The first evidence concerns gender earnings gaps by age for a range of birth cohorts. The calculation should hold hours per week and weeks per year constant, so the gap does not simply reflect the fact that working more hours and weeks yields greater income. The real issue here is what working more time or less flexible schedules means for hourly pay. Therefore, I only examine the experience of full-time, full-year workers, and I account for hours and weeks above the "full" amount in the statistical analysis. Consider earnings gaps among college graduates now aged 35 to 55, tracked from the time they were in their late 20s.
Two findings stand out. First, there is a decreasing pay gap across cohorts. The youngest (born around 1978) has the smallest gender gap and the oldest (born around 1958) has the largest gender gap at each age. More important to the story, the gaps within cohorts greatly increase over time. Whereas women in their late 20s are earning around 92 percent what comparable men receive, those in their early 50s receive just 71 cents on the average male's dollar.
A second group of clues comes from analyzing gender earnings gaps by occupation. By occupation I mean occupations defined by the U.S. Census at the "three-digit" level of specificity, which total 469. It is worth noting that, while most are fairly narrowly defined (e.g., "actuary," "chemical engineer"), some are overly broad (e.g., "physicians and surgeons").
Here, it's worth emphasizing that the relationship between the gender earnings gap and occupations for all men and women is accounted for mainly (85 percent) by the gaps within occupations, not across occupations (the remaining 15 percent). Looking only at college graduates, 65 percent of the gender pay gap is due to that within occupations and 35 percent is due to the distribution of occupations by sex.
Putting this another way, the gender earnings gap would not be reduced much if women were distributed among occupations in exactly the same proportions as men. In fact, for the labor force as a whole, just 15 percent of the gap would be eliminated if women were distributed exactly as were men by occupation, but the earnings gaps within occupations remained constant. For college graduates, just 35 percent of the total gap would be eliminated. Now that we know the importance of the within-occupation gender pay gap we can focus on it.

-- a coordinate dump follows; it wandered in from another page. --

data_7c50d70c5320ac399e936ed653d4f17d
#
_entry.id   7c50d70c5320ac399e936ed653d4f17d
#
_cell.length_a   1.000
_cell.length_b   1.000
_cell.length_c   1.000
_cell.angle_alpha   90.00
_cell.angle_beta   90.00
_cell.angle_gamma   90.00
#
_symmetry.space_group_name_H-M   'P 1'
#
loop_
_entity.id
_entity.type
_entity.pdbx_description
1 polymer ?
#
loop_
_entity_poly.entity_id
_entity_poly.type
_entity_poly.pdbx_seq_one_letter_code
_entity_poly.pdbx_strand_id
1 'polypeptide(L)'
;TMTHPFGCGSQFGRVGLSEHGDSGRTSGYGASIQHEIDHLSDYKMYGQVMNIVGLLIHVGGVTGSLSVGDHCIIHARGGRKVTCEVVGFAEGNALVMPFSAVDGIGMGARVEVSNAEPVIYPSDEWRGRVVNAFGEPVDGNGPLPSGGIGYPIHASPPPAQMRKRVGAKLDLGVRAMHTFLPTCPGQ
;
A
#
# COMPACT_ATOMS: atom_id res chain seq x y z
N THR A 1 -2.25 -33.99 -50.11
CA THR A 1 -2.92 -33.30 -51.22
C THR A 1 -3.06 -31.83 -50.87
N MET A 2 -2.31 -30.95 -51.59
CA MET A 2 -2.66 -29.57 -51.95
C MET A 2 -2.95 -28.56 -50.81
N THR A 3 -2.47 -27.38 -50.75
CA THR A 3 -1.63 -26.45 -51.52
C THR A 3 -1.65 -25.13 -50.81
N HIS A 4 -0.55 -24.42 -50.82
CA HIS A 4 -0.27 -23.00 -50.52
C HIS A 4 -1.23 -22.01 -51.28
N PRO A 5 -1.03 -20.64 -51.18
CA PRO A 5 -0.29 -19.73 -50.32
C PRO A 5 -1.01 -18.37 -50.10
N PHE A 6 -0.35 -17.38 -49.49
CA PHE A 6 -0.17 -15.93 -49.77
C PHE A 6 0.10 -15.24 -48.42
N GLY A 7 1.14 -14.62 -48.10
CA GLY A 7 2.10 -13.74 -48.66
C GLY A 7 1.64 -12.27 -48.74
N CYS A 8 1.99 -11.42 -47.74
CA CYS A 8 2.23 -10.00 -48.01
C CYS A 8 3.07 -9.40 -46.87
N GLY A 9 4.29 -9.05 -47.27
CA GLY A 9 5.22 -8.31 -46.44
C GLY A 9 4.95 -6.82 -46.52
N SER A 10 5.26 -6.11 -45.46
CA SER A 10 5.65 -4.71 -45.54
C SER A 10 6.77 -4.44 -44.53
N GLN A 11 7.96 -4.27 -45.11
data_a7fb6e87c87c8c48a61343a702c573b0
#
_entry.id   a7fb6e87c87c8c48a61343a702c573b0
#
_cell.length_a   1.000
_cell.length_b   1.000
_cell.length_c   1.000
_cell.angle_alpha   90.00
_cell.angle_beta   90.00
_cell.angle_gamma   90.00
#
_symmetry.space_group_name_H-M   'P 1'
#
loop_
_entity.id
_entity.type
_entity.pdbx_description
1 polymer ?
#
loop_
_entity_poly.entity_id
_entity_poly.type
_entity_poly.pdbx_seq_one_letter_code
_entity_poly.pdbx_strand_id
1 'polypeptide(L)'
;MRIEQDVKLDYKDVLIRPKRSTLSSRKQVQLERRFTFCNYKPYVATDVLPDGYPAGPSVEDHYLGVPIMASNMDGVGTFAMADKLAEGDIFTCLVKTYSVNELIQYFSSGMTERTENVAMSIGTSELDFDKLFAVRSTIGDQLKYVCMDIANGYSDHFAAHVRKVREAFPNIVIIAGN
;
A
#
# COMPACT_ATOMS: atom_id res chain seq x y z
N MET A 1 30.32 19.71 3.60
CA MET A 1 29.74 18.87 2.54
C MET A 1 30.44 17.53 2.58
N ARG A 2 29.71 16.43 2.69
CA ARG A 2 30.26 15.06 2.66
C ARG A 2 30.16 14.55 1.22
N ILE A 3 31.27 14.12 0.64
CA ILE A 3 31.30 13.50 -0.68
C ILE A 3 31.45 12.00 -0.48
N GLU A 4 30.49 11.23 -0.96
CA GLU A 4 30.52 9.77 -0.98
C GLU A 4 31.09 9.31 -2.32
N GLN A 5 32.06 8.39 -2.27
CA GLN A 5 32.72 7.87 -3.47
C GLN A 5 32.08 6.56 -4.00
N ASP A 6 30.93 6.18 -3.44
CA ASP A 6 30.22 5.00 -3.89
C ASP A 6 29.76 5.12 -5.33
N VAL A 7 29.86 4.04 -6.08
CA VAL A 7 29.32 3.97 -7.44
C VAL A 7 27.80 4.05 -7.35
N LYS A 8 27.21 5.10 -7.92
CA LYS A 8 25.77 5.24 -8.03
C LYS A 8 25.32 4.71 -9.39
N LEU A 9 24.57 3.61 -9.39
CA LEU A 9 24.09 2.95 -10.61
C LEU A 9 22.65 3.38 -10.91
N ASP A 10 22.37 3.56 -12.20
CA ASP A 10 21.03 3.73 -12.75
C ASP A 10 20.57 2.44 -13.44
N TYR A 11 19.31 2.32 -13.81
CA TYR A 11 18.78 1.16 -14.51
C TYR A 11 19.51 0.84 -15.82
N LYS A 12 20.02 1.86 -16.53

Although I construct the gender pay gaps for all 469 three-digit occupations, I will focus on individuals in occupations with average compensation exceeding about $60,000 per year, often termed "professional service workers." This group includes around 60 percent of all male college graduates and about 45 percent of all female college graduates. I classify the occupations in several categories: Business and Finance, Health, Science, Technology and a small "Other" category. This categorization can be done for the higher-income groups, but not for those with lower incomes.
As in the first figure, the gender gap is measured by the ratio of female to male earnings and is almost always less than one. The lower the marker, the larger the gender gap. The means of male annual earnings by occupation range from $60,000 to $170,000.
The Business and Finance occupations have relatively large gender earnings gaps, while Technology and Science have relatively small ones. Within the combined Tech-Science groups there is one big outlier – airline pilots – where women earn only about 70 percent as much as men. This is a somewhat anomalous occupation within the grouping because military experience has been an important entryway and seniority matters considerably. Gaps in Health occupations are scattered throughout the graph. The Health occupations with a high rate of self-ownership (e.g., dentist, podiatrist) generally have larger gender earnings gaps than those with low rates of self-ownership (e.g., pharmacist, various types of therapists).
Across the entire sample of full-time, full-year workers, the residual earnings ratio (female/male) for the Business and Finance occupations is 0.787 and the residual earnings ratio for the Technology and Science occupations combined is 0.892. For a sample limited to college graduates, the residual earnings ratios are 0.797 for individuals in Business and Finance and 0.903 for those in Science and Technology.
These very large differences between Business and Finance on the one hand and Technology and Science on the other demand explanation.
A really interesting hint concerns the role of average hours by occupation. In the analysis just discussed, the sample was limited to full-time workers (35 hours plus) and mean hours for each occupation was added as a control. When instead I allow hours to affect earnings differentially for each occupation, average time worked per week in the Business and Finance occupations (plus lawyers in the "Other" category) has a very large impact on hourly pay. But weekly time worked in the Technology and Science occupations has only a small impact.
That is, those in a Business or Finance occupation who work, say, 50 hours per week are, on average, paid disproportionately more than those who work 40 hours per week. But their counterparts in Technology or Science occupations who work 50 hours per week only increase their weekly or annual earnings proportionately more than those laboring 40 hours.
Understanding Gender Differences in Pay
Here, I explore what happens when employees cannot "hand off" clients, patients and customers in a costless fashion. The framework fits into a model of compensating differentials and provides the foundations for the costs of providing a worker amenity such as flexible work hours.